Delta’s Board has stated that Valmont’s offer represents the most attractive opportunity for their shareholders to realize value of their investment. Since we remain in the offer period, we are limited in what we can say about the transaction and must abide by the regulatory disclosure rules, any further details about the transactions can be found in the offer document which is posted on Valmont’s and Delta’s websites.

Let’s now review the first quarter results. I’ll begin with the Utility Support Structure segment where sales decreased 38% to $113 million and operating income fell 64% to $14.7 million or 13% of sales.

As we discussed in the fourth quarter conference call, this year’s Utility business stands in sharp contrast to last year. This time last year, we had a record backlog that included large project orders. We were in a favorable pricing environment and raw material costs were declining.

This year our backlog is one-half what it was last year. We have fewer project orders, more competitive pricing environment and rising steel costs. Some utilities in the space of declining revenues have cut back capital investment for 2010 and moved projects later for ’10 to ’11 and beyond.

In our discussion with utility customers, they affirm their commitment to continue the necessary investments to build and upgrade the North American transmission grid. The projects on the drawing board should be implemented and are merely delayed. Nothing has changed the necessity to improve the capacity and reliability of the grid.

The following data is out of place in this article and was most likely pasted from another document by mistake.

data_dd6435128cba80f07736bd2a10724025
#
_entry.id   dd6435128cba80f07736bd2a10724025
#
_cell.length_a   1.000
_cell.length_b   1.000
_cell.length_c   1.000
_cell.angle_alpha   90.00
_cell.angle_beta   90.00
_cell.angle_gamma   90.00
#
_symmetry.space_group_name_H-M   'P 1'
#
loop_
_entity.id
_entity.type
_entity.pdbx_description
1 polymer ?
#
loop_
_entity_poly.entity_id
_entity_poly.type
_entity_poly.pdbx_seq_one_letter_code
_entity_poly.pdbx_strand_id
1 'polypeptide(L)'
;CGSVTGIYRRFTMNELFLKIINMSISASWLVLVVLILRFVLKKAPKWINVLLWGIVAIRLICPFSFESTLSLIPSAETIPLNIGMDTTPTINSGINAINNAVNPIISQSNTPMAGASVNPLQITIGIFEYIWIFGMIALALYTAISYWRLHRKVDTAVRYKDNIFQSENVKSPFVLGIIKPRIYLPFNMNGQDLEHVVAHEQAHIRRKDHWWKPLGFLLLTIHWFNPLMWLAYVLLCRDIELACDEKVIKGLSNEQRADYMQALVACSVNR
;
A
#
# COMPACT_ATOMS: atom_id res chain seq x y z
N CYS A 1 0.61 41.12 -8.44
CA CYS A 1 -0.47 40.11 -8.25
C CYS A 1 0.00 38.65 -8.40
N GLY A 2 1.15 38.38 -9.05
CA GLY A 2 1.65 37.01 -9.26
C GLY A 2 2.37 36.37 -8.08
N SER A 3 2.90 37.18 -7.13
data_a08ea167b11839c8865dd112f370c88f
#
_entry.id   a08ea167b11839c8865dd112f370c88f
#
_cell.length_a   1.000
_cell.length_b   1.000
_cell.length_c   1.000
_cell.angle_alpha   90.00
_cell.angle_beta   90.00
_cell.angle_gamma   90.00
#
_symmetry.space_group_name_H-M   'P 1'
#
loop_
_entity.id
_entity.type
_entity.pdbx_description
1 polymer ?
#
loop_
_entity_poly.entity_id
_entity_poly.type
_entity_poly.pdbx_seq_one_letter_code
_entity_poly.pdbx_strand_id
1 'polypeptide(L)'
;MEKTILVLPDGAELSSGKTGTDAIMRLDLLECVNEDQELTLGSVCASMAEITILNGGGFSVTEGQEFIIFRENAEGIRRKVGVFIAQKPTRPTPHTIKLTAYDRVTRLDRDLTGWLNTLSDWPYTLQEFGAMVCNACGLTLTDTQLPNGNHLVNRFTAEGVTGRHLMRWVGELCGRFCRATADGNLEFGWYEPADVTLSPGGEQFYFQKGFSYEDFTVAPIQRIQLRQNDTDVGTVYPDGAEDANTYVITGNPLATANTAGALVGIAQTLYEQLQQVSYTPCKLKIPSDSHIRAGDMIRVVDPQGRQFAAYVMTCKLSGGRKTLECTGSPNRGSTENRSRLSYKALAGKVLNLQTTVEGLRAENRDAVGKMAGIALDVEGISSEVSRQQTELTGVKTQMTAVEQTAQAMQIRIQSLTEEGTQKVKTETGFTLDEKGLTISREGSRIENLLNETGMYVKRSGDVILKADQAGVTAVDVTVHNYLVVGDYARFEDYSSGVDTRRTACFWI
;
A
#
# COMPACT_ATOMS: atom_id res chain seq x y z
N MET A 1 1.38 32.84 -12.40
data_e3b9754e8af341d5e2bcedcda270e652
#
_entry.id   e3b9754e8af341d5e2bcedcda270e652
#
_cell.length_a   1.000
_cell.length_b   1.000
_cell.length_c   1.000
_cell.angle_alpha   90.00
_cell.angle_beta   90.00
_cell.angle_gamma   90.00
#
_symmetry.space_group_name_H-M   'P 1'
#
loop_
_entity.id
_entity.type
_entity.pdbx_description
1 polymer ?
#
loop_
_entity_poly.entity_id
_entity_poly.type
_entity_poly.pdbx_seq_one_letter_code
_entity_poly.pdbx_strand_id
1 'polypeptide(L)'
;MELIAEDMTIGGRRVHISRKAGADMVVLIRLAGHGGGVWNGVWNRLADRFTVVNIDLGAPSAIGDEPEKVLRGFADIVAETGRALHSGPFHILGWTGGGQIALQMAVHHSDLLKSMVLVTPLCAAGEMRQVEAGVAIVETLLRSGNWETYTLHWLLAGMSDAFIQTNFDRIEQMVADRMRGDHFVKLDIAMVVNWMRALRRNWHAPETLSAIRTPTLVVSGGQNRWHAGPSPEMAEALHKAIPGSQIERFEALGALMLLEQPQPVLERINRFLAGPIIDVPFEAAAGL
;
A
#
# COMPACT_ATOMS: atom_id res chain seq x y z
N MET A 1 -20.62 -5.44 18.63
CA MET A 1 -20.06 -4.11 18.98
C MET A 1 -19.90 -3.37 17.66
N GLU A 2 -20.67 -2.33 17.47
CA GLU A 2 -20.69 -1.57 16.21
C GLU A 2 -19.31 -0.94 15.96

In our International market, sales were off significantly from last year. We’ve been fulfilling shipments on project orders for Africa from some of our plants in Europe and China and sales within China were higher than last year. Economic growth cannot take place without reliable supply of electricity.

Valmont’s global utility business is favorably positioned to participate in the build out and developing economies and upgrades to the transmission infrastructure in developing economies. At the beginning of this year, our utility division made the transition into a global division. This will allow our utility management to put more focus on the significant international opportunities that exist in transmission, substation and distribution support structures.

In the Engineered Support Structure segment, sales decreased 21% to $107 million. Operating income declined 59% to $2.6 million or 2.4% of segment sales, mainly due to lower volume, i.e., deleverage.

In North America, lighting and traffic sales were lower. State budgets are under stress from lower tax revenues. This constrains a State’s ability to access Federal matching funds for their roadway projects. The lack of a multi-year highway bill leads to a reluctance to begin larger multi-year projects.

The recent extension of the 2005 highway bill until the end of this year will help though the annual funding is significant and Congress commitment to infrastructure tied to job growth is a positive sign for our industry.